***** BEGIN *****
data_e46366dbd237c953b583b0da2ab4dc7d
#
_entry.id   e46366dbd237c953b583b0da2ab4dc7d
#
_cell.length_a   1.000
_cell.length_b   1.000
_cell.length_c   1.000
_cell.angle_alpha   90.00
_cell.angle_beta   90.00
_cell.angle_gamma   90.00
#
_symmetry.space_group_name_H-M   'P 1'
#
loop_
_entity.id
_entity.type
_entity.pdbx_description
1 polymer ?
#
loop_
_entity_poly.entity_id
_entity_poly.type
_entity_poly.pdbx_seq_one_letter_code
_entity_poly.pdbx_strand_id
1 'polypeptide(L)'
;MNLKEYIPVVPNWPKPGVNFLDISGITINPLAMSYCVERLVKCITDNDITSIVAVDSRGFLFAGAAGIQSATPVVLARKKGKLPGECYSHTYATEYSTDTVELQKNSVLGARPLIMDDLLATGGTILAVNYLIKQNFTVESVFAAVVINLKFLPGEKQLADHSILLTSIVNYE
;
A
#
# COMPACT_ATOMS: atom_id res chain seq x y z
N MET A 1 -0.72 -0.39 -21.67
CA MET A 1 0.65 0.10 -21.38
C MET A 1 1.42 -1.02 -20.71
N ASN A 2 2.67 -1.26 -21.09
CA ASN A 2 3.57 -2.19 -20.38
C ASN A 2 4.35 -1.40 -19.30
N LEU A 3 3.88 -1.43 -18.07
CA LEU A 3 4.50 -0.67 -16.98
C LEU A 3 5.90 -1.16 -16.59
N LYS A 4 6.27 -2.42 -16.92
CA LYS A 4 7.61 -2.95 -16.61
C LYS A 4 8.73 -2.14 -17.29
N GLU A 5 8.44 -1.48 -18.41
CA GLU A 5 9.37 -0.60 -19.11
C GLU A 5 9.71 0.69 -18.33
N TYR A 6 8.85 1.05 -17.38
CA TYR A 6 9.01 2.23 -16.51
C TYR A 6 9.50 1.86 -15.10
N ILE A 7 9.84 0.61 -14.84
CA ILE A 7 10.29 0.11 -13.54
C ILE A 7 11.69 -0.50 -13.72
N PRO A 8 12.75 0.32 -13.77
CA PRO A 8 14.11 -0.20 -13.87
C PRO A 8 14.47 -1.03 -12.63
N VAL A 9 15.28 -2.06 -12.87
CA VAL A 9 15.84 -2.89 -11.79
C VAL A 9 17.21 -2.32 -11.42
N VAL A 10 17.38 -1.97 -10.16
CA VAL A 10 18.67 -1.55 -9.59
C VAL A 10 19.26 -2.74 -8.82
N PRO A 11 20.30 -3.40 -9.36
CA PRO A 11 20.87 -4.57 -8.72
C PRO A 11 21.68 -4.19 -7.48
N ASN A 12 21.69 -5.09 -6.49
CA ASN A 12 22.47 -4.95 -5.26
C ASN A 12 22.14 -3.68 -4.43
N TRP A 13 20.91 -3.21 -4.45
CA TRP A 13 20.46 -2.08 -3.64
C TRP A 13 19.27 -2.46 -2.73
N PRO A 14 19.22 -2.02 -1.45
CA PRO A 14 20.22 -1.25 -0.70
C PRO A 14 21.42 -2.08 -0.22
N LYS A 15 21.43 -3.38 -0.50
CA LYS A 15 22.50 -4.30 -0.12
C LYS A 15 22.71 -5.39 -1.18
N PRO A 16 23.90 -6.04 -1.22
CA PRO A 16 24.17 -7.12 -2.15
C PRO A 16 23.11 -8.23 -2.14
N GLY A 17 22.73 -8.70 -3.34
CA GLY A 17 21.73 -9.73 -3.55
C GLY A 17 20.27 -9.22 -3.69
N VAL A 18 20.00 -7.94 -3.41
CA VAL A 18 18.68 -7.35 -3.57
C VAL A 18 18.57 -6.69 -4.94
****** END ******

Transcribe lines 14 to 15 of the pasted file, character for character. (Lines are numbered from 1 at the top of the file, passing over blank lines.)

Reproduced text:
loop_
_entity.id